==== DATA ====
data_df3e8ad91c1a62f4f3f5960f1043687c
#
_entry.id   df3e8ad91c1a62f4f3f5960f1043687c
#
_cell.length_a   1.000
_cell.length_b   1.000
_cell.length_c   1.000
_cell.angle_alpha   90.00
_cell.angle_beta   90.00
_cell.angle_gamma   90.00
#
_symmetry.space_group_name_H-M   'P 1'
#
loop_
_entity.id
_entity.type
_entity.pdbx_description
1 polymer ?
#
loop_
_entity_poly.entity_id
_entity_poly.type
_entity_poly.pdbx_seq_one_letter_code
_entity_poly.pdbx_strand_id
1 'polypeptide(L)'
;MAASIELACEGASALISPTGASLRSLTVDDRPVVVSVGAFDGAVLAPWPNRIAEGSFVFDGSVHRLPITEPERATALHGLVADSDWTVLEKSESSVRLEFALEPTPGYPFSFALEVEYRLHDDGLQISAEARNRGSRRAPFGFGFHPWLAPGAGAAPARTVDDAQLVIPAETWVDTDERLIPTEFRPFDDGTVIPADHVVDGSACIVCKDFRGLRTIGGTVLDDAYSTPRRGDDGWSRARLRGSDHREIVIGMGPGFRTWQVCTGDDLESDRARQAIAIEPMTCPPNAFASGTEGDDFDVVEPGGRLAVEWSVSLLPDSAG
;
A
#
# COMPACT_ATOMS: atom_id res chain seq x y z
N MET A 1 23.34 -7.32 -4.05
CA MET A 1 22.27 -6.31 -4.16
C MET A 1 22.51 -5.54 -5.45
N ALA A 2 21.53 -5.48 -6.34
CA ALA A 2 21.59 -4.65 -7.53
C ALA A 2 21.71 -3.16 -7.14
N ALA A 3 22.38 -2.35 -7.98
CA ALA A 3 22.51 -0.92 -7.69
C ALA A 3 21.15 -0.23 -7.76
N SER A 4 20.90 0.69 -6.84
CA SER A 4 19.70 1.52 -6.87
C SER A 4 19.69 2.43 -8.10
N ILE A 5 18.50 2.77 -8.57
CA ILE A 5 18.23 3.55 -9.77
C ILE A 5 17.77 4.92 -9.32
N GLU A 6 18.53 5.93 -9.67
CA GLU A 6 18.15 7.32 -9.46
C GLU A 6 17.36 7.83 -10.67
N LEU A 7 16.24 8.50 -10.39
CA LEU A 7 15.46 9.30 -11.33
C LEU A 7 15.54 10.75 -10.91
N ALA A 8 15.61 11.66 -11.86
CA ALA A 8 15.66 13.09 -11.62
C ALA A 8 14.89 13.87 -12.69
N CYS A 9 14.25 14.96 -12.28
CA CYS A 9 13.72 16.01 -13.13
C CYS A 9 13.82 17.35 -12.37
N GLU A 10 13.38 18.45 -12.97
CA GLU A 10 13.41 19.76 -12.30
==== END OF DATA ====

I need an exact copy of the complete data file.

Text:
data_df3e8ad91c1a62f4f3f5960f1043687c
#
_entry.id   df3e8ad91c1a62f4f3f5960f1043687c
#
_cell.length_a   1.000
_cell.length_b   1.000
_cell.length_c   1.000
_cell.angle_alpha   90.00
_cell.angle_beta   90.00
_cell.angle_gamma   90.00
#
_symmetry.space_group_name_H-M   'P 1'
#
loop_
_entity.id
_entity.type
_entity.pdbx_description
1 polymer ?
#
loop_
_entity_poly.entity_id
_entity_poly.type
_entity_poly.pdbx_seq_one_letter_code
_entity_poly.pdbx_strand_id
1 'polypeptide(L)'
;MAASIELACEGASALISPTGASLRSLTVDDRPVVVSVGAFDGAVLAPWPNRIAEGSFVFDGSVHRLPITEPERATALHGLVADSDWTVLEKSESSVRLEFALEPTPGYPFSFALEVEYRLHDDGLQISAEARNRGSRRAPFGFGFHPWLAPGAGAAPARTVDDAQLVIPAETWVDTDERLIPTEFRPFDDGTVIPADHVVDGSACIVCKDFRGLRTIGGTVLDDAYSTPRRGDDGWSRARLRGSDHREIVIGMGPGFRTWQVCTGDDLESDRARQAIAIEPMTCPPNAFASGTEGDDFDVVEPGGRLAVEWSVSLLPDSAG
;
A
#
# COMPACT_ATOMS: atom_id res chain seq x y z
N MET A 1 23.34 -7.32 -4.05
CA MET A 1 22.27 -6.31 -4.16
C MET A 1 22.51 -5.54 -5.45
N ALA A 2 21.53 -5.48 -6.34
CA ALA A 2 21.59 -4.65 -7.53
C ALA A 2 21.71 -3.16 -7.14
N ALA A 3 22.38 -2.35 -7.98
CA ALA A 3 22.51 -0.92 -7.69
C ALA A 3 21.15 -0.23 -7.76
N SER A 4 20.90 0.69 -6.84
CA SER A 4 19.70 1.52 -6.87
C SER A 4 19.69 2.43 -8.10
N ILE A 5 18.50 2.77 -8.57
CA ILE A 5 18.23 3.55 -9.77
C ILE A 5 17.77 4.92 -9.32
N GLU A 6 18.53 5.93 -9.67
CA GLU A 6 18.15 7.32 -9.46
C GLU A 6 17.36 7.83 -10.67
N LEU A 7 16.24 8.50 -10.39
CA LEU A 7 15.46 9.30 -11.33
C LEU A 7 15.54 10.75 -10.91
N ALA A 8 15.61 11.66 -11.86
CA ALA A 8 15.66 13.09 -11.62
C ALA A 8 14.89 13.87 -12.69
N CYS A 9 14.25 14.96 -12.28
CA CYS A 9 13.72 16.01 -13.13
C CYS A 9 13.82 17.35 -12.37
N GLU A 10 13.38 18.45 -12.97
CA GLU A 10 13.41 19.76 -12.30